We are back in lockdown again. It is disappointing. But we might have guessed that something like this would happen.
That’s because this virus is sneaky. It will do anything it can to survive. So, as we try to come to grips with the pathogen, it could be a case of taking two steps forward and one step back.
It could be a frustrating journey for many of us out of the pandemic. We may even have to learn to live with the virus in our midst for a long time. Remember it took around 200 years to eradicate smallpox.
No one is suggesting that it will take anywhere as long to overcome COVID-19. But it could take some time before life returns to anything that resembles normality. Maybe the way that we are living now will become the new normal.
Burn and soak
Maybe we will have to go through repeated burn and soak cycles until we can stop COVID-19 from mutating. When it looks like we have slowed the rate of spread, lockdown measures could perhaps be relaxed a little.
During that time, we can start doing some of the things we once enjoyed before the viral spread becomes too uncomfortable again. Then, we might have to soak to reduce the rate of community transmission.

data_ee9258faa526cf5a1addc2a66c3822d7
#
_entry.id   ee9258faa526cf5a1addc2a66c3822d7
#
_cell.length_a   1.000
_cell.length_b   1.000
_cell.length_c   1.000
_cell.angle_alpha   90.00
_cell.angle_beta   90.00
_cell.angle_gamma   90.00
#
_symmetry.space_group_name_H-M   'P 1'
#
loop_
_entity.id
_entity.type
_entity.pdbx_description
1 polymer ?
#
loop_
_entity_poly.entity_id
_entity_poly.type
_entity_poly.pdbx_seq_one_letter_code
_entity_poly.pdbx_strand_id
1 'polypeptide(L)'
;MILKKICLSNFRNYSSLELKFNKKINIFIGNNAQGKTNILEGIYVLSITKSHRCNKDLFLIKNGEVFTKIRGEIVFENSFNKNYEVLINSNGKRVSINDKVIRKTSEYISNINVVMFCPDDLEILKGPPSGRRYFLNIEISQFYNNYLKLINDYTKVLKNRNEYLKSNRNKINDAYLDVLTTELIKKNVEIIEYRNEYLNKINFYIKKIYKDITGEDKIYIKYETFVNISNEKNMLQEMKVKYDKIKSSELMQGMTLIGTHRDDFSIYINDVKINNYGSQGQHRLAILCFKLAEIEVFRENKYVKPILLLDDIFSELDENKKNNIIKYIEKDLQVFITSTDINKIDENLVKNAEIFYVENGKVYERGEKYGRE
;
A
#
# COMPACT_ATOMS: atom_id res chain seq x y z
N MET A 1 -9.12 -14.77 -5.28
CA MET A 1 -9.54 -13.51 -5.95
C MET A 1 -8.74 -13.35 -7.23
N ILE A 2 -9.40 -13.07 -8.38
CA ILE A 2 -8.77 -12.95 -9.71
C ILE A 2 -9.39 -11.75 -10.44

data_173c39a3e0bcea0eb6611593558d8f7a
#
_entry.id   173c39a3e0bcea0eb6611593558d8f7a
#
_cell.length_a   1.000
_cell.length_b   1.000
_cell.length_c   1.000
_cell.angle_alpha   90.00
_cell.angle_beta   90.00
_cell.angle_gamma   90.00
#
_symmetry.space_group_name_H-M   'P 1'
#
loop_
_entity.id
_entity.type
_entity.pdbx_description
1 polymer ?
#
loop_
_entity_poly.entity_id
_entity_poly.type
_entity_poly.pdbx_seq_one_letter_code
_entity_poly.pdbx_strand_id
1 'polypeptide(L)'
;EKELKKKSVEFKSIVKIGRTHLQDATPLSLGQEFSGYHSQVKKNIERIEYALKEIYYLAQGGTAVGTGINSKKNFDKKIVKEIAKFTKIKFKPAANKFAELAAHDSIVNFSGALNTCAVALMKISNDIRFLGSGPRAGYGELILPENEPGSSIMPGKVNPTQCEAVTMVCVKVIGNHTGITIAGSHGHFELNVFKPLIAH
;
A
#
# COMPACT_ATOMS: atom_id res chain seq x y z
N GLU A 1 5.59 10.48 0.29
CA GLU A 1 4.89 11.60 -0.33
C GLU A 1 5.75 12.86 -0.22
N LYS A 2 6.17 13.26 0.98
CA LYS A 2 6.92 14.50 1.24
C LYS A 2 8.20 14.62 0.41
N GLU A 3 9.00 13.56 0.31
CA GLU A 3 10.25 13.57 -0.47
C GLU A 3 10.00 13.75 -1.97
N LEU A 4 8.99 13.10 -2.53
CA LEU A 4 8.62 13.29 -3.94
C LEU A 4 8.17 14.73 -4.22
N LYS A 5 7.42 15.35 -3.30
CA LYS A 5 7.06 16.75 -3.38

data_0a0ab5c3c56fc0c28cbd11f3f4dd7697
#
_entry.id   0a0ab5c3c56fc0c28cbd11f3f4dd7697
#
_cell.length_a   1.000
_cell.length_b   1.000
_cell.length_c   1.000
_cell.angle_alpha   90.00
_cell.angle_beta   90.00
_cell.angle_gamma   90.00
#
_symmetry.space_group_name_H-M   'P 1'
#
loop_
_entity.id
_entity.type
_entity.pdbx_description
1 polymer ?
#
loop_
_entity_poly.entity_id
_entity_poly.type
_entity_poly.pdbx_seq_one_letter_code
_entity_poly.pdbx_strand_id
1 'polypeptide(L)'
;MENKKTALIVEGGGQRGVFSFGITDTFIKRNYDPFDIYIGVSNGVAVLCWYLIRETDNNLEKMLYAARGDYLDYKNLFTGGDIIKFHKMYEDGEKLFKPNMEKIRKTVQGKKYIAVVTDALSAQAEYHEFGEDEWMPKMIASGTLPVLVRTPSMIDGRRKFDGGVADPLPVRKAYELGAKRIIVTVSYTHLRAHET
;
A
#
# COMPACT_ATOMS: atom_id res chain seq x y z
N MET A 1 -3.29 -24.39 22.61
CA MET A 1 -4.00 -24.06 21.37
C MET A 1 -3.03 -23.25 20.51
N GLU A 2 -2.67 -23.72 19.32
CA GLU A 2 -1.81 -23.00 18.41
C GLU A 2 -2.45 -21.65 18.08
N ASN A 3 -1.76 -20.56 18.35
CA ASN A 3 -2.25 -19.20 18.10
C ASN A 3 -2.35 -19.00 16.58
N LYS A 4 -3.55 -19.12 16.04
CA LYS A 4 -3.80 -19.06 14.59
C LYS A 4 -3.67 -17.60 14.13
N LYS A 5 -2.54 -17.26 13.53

Thing is, who really knows what is the best way to tackle COVID-19? For instance, the US has now said that masks are now unnecessary. The UK is pushing ahead with its reopening. But Japan has declared a state of emergency in some areas, and Malaysia has reintroduced its movement control order.
So, for each country, it’s a case of what seems to work for them.
Outlook for companies
Businesses have learnt to adjust to the virus. Allowing staff to work from home doesn’t seem to be that much of a shock to the system anymore. Restaurants have adjusted their menus to cater for home delivery. Many retailers have embraced e-tailing.
The upshot is that we are prepared to adjust, adapt, and accommodate. It is how we survive hardship. Recently, we have seen how a number of Singapore conglomerates have adapted by jettisoning parts of their business to go asset light.
Sembcorp Industries, Keppel Corp, CapitaLand and SPH have made some crucial strategic decisions to streamline their operations to become more agile. At the risk of mixing religious metaphors, it could have been for them an epiphany that there can be no sacred cows in a changing world.
Point is, it could get harder for some companies to rely on increasing their net income to generate an acceptable return on shareholder funds. Those with pricing power might be able to pull it off.
Another way could be to borrow more, which could be risky if interest rates should rise to reduce inflationary pressures.
What’s left is to try and do more by employing less assets. It is never a bad idea to improve efficiency. A pandemic could be just the right moment to bump up the asset turnover.
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David does not own shares in any of the companies mentioned.